STRONG — Kids need to move.

Daily, they sit in classrooms. Later, they may sit in front of televisions and computers.

Teachers and others involved with the cognitive development in young people have long understood the connection between movement and learning. They know that those children not involved in some sort of physical activity may be missing a critical component in their education.

Physical education staff members of Regional School Union 58 took that message to students in a big way just before their Thanksgiving break.

Drums Alive trainer Carol Richards led students through an intensive brain and body workout, pushing them through exuberant bursts of high-intensity drumming and movement, mixed with educational activities, disguised as fun. A passionate believer in the endless capacity for children to learn and have fun at the same time, she encouraged the students to make lots of noise and jump around. They were clearly happy to oblige.

Richards said many studies have proved the connection between learning and moving.


“Children who are involved in music and dance before the age of 5, before they start school, are ahead academically,” she said.

Even simple hand-clapping activities encourage a child’s coordination, social development and learning skills. Students learning math, language arts, science, social studies, health and physical education can use more of the left and right hemispheres of the brain, she explained.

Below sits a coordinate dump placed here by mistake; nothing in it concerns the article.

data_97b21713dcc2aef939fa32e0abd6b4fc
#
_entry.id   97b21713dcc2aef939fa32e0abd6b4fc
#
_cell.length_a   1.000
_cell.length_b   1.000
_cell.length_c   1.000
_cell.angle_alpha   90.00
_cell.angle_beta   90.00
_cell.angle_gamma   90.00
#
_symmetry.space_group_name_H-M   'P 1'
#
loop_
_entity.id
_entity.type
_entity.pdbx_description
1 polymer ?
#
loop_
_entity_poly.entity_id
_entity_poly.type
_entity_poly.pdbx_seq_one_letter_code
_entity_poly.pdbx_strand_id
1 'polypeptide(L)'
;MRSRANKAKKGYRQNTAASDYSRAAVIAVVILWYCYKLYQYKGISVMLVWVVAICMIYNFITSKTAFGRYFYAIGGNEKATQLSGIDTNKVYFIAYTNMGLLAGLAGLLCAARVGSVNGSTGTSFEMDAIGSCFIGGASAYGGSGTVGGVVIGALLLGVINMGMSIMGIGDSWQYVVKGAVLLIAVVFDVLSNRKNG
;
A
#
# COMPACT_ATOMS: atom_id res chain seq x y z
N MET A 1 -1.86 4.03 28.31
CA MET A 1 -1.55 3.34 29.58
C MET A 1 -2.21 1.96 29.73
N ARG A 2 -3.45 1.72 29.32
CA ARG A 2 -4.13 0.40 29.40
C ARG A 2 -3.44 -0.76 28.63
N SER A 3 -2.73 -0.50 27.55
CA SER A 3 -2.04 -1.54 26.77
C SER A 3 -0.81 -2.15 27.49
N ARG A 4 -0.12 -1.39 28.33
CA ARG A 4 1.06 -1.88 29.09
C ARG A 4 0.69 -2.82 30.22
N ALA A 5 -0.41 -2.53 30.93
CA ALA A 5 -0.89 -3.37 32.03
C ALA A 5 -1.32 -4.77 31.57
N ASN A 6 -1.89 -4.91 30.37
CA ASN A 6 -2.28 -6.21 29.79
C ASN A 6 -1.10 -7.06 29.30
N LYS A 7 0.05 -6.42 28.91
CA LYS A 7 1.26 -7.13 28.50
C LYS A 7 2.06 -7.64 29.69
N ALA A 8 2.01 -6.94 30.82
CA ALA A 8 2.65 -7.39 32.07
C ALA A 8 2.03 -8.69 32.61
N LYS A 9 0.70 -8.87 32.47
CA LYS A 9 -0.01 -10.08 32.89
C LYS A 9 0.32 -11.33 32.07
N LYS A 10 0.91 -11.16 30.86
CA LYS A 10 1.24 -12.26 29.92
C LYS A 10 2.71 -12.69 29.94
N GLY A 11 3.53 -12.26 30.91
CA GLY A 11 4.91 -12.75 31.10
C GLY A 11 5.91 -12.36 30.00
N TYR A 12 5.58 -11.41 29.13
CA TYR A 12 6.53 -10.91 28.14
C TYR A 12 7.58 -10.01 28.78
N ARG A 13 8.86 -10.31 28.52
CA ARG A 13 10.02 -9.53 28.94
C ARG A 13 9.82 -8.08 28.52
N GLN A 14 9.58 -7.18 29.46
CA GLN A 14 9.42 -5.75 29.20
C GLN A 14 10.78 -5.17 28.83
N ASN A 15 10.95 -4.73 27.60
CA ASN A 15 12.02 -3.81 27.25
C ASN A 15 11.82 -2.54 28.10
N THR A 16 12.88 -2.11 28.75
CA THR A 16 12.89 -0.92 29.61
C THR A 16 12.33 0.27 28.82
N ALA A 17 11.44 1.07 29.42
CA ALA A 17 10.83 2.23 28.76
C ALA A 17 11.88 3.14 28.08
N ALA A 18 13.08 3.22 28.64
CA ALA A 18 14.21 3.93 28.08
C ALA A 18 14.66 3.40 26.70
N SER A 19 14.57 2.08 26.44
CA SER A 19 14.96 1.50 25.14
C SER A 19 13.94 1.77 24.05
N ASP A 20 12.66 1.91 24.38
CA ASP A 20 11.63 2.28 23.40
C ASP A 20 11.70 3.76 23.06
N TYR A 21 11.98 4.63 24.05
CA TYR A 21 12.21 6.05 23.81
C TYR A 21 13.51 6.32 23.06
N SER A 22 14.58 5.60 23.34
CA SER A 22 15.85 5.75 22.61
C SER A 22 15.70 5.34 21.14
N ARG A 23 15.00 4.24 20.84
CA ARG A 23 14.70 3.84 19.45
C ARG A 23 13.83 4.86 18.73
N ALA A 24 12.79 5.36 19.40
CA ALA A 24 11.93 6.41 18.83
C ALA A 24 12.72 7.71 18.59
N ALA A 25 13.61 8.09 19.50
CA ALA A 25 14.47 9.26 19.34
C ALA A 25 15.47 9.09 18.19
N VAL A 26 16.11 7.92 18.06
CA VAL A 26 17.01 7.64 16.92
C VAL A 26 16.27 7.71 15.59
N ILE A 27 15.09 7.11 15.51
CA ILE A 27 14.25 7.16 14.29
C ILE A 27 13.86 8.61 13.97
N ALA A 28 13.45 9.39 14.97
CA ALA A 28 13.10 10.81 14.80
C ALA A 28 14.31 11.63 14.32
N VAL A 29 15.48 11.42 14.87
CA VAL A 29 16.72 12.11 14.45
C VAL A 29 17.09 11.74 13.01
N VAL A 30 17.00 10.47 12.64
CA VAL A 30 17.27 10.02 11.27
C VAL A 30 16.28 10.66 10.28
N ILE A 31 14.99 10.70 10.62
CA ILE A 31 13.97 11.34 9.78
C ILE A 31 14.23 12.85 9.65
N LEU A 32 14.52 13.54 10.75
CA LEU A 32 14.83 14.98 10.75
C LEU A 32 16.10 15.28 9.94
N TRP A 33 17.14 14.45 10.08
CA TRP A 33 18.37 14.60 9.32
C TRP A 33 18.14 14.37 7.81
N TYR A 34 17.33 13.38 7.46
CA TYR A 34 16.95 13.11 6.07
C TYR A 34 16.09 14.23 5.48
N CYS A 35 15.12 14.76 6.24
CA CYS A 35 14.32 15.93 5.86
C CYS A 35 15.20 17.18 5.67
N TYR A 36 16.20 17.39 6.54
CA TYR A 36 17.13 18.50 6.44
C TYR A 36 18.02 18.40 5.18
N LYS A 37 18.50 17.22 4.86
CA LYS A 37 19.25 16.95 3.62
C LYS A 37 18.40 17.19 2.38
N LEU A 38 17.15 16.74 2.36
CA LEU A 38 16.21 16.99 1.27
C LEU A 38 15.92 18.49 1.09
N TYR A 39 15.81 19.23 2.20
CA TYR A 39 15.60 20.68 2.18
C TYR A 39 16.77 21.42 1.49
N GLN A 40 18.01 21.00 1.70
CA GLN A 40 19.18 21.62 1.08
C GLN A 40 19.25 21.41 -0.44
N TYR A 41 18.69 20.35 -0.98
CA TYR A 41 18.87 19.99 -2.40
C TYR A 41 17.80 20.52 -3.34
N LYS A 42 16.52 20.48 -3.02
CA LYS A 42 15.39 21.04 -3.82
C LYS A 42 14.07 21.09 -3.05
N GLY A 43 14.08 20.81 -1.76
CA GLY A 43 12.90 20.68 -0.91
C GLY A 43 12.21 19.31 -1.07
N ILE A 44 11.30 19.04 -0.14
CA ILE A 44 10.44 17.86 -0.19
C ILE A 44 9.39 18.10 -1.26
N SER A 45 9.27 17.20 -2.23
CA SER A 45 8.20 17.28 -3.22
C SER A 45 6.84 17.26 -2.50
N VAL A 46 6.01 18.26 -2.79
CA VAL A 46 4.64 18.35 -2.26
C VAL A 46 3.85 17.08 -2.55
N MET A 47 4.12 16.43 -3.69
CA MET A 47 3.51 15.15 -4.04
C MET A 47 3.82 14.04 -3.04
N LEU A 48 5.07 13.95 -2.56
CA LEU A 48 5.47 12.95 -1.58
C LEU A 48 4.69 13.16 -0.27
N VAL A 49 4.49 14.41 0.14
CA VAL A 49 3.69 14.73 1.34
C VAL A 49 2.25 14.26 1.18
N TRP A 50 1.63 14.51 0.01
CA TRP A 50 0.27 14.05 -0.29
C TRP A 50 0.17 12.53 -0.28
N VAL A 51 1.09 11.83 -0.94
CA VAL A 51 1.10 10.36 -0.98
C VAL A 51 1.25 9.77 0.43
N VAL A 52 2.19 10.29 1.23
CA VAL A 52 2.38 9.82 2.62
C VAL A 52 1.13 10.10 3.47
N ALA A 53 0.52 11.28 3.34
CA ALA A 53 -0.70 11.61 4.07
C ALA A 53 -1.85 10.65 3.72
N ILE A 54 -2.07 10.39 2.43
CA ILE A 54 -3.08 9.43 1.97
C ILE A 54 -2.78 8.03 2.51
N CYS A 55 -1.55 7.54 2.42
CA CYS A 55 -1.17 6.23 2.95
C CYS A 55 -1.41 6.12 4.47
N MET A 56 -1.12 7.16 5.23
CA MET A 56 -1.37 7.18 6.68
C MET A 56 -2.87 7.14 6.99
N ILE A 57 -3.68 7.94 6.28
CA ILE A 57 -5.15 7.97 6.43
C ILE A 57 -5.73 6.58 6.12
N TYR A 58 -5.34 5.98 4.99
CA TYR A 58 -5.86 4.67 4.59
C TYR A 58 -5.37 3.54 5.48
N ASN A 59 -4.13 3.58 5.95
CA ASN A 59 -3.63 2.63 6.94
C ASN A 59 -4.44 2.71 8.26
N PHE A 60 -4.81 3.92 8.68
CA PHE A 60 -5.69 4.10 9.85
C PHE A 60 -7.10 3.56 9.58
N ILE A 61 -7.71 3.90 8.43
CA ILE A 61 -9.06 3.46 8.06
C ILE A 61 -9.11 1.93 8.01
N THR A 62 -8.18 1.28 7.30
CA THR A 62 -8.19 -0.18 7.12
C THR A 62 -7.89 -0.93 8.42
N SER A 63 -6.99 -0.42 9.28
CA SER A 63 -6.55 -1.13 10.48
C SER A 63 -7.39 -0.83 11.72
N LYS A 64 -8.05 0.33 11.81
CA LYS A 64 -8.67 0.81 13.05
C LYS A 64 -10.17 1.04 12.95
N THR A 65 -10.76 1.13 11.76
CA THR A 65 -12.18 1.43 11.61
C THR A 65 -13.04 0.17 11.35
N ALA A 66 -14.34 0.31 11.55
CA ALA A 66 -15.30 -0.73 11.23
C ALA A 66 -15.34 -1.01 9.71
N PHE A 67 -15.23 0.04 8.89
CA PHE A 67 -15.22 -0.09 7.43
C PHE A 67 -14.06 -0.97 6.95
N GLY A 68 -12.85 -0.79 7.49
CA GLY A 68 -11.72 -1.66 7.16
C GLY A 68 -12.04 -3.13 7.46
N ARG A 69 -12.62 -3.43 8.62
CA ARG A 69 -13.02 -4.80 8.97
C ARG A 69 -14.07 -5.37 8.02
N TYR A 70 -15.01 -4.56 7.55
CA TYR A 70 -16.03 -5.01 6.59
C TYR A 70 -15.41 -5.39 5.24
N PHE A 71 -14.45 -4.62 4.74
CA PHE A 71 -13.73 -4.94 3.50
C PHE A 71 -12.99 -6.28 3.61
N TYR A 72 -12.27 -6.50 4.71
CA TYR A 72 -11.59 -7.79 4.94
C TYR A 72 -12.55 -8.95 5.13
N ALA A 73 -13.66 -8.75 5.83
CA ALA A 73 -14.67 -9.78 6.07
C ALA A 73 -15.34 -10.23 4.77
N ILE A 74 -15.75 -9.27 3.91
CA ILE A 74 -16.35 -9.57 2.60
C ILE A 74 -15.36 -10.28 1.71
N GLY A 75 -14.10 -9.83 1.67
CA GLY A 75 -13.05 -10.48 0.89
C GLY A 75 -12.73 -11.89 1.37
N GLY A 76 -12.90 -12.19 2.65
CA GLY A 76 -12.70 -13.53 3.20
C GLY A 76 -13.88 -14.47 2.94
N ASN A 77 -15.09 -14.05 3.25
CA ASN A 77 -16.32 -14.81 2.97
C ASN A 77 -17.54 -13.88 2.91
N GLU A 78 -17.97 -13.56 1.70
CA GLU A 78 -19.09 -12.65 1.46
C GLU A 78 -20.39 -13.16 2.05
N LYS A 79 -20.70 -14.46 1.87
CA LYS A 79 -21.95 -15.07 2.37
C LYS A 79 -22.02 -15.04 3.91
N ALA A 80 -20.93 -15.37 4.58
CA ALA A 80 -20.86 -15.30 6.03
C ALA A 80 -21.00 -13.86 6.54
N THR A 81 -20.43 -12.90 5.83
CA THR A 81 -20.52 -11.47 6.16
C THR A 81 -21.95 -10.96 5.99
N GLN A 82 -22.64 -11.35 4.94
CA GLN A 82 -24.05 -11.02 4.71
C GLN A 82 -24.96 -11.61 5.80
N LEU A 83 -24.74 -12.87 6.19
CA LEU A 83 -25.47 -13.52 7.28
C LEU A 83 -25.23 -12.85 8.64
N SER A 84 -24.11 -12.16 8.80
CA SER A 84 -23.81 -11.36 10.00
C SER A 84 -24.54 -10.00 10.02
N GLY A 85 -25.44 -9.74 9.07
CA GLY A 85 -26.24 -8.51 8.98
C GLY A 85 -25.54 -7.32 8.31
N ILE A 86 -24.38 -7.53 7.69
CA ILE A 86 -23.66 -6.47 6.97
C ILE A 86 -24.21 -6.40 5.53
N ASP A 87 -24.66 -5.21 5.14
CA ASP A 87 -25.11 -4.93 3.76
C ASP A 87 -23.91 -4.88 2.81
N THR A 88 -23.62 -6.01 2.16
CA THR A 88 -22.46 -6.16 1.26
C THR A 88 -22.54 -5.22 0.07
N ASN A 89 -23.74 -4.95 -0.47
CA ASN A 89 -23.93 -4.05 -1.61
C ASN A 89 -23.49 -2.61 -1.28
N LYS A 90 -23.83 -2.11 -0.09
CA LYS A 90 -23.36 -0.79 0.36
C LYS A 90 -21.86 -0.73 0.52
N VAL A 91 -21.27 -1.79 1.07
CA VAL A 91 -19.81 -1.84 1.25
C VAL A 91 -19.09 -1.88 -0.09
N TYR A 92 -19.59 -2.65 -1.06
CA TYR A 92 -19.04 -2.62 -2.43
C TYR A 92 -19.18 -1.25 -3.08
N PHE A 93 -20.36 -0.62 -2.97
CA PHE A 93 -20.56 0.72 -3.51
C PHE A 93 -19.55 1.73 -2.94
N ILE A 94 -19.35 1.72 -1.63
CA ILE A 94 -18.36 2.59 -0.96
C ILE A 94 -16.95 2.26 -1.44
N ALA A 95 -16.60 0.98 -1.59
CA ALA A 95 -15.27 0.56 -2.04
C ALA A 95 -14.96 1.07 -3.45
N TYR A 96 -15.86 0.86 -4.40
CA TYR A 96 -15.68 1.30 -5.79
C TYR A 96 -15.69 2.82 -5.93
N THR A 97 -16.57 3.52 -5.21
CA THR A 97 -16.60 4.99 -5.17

“Rhythm gets the brain to open up in news ways,” she said. “The Drums Alive curriculum works on patterns that include math, science, for example.”

Physical activity simply makes the brain’s complex functions work more efficiently. Richards said that concept, called neural plasticity, lets the learner get the maximum benefit from standard educational requirements. That’s why schools should consider music, art and physical education programs as essential to the best learning outcomes for all children.

Planning for Richards’ day with Strong students actually began two years ago, when RSU 58 physical education instructors Kawika Thompson and Lanie Roy attended a Drums Alive workshop at a conference. They learned the basics of the curriculum and were determined to bring the program back to their students.

Thompson asked Healthy Community Coalition’s Physical Education Program grant administrator Tricia Robinson for the funding to bring the one-day Drums Alive experience to Strong Elementary School children. The money from this Carol M. White Grant three-year grant has been used to expand physical activity opportunities for all students in RSU 9, RSU 58 and Flagstaff schools.


Roy and Thompson plan to incorporate the drumming curriculum and possibly train others to lead the activities in the district.

“We’re hoping we can actually take the curriculum and adopt and adapt with what we have for equipment,” Thompson said. “It’s an alternative to the traditional games and activities.”

The Drums Alive program is an international effort, Richards said.

“The research is out there that this works,” she said.

As a trainer, she also works with Special Olympics, seniors and Alzheimer’s patients, among other populations.

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